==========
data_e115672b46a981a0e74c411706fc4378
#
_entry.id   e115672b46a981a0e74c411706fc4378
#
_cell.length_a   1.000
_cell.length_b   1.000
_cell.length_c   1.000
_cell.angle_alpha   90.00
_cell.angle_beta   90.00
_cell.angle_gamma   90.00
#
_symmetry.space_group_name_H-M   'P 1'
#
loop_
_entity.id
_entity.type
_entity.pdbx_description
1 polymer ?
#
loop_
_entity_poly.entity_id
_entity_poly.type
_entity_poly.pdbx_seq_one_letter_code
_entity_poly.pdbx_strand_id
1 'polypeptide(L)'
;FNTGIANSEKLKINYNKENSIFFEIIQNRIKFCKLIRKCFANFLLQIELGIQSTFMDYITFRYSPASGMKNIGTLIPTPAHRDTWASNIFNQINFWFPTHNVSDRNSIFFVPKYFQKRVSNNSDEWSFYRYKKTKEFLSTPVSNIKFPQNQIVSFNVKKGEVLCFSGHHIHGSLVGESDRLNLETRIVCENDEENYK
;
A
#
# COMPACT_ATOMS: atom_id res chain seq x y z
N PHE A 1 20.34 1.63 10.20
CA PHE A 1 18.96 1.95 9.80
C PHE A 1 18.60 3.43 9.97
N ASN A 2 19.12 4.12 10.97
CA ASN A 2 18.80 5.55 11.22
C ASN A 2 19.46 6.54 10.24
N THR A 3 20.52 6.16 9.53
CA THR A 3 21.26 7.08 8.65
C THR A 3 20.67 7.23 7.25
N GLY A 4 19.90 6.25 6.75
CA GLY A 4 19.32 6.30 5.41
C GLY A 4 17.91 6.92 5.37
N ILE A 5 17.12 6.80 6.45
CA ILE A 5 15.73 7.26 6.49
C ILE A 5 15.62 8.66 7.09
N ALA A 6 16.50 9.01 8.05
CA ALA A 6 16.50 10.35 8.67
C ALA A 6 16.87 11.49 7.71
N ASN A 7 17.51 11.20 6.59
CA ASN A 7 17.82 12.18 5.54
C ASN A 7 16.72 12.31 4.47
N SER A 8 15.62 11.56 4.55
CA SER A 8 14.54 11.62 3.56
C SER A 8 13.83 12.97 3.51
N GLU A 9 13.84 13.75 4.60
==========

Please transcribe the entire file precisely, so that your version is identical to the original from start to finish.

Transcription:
data_e115672b46a981a0e74c411706fc4378
#
_entry.id   e115672b46a981a0e74c411706fc4378
#
_cell.length_a   1.000
_cell.length_b   1.000
_cell.length_c   1.000
_cell.angle_alpha   90.00
_cell.angle_beta   90.00
_cell.angle_gamma   90.00
#
_symmetry.space_group_name_H-M   'P 1'
#
loop_
_entity.id
_entity.type
_entity.pdbx_description
1 polymer ?
#
loop_
_entity_poly.entity_id
_entity_poly.type
_entity_poly.pdbx_seq_one_letter_code
_entity_poly.pdbx_strand_id
1 'polypeptide(L)'
;FNTGIANSEKLKINYNKENSIFFEIIQNRIKFCKLIRKCFANFLLQIELGIQSTFMDYITFRYSPASGMKNIGTLIPTPAHRDTWASNIFNQINFWFPTHNVSDRNSIFFVPKYFQKRVSNNSDEWSFYRYKKTKEFLSTPVSNIKFPQNQIVSFNVKKGEVLCFSGHHIHGSLVGESDRLNLETRIVCENDEENYK
;
A
#
# COMPACT_ATOMS: atom_id res chain seq x y z
N PHE A 1 20.34 1.63 10.20
CA PHE A 1 18.96 1.95 9.80
C PHE A 1 18.60 3.43 9.97
N ASN A 2 19.12 4.12 10.97
CA ASN A 2 18.80 5.55 11.22
C ASN A 2 19.46 6.54 10.24
N THR A 3 20.52 6.16 9.53
CA THR A 3 21.26 7.08 8.65
C THR A 3 20.67 7.23 7.25
N GLY A 4 19.90 6.25 6.75
CA GLY A 4 19.32 6.30 5.41
C GLY A 4 17.91 6.92 5.37
N ILE A 5 17.12 6.80 6.45
CA ILE A 5 15.73 7.26 6.49
C ILE A 5 15.62 8.66 7.09
N ALA A 6 16.50 9.01 8.05
CA ALA A 6 16.50 10.35 8.67
C ALA A 6 16.87 11.49 7.71
N ASN A 7 17.51 11.20 6.59
CA ASN A 7 17.82 12.18 5.54
C ASN A 7 16.72 12.31 4.47
N SER A 8 15.62 11.56 4.55
CA SER A 8 14.54 11.62 3.56
C SER A 8 13.83 12.97 3.51
N GLU A 9 13.84 13.75 4.60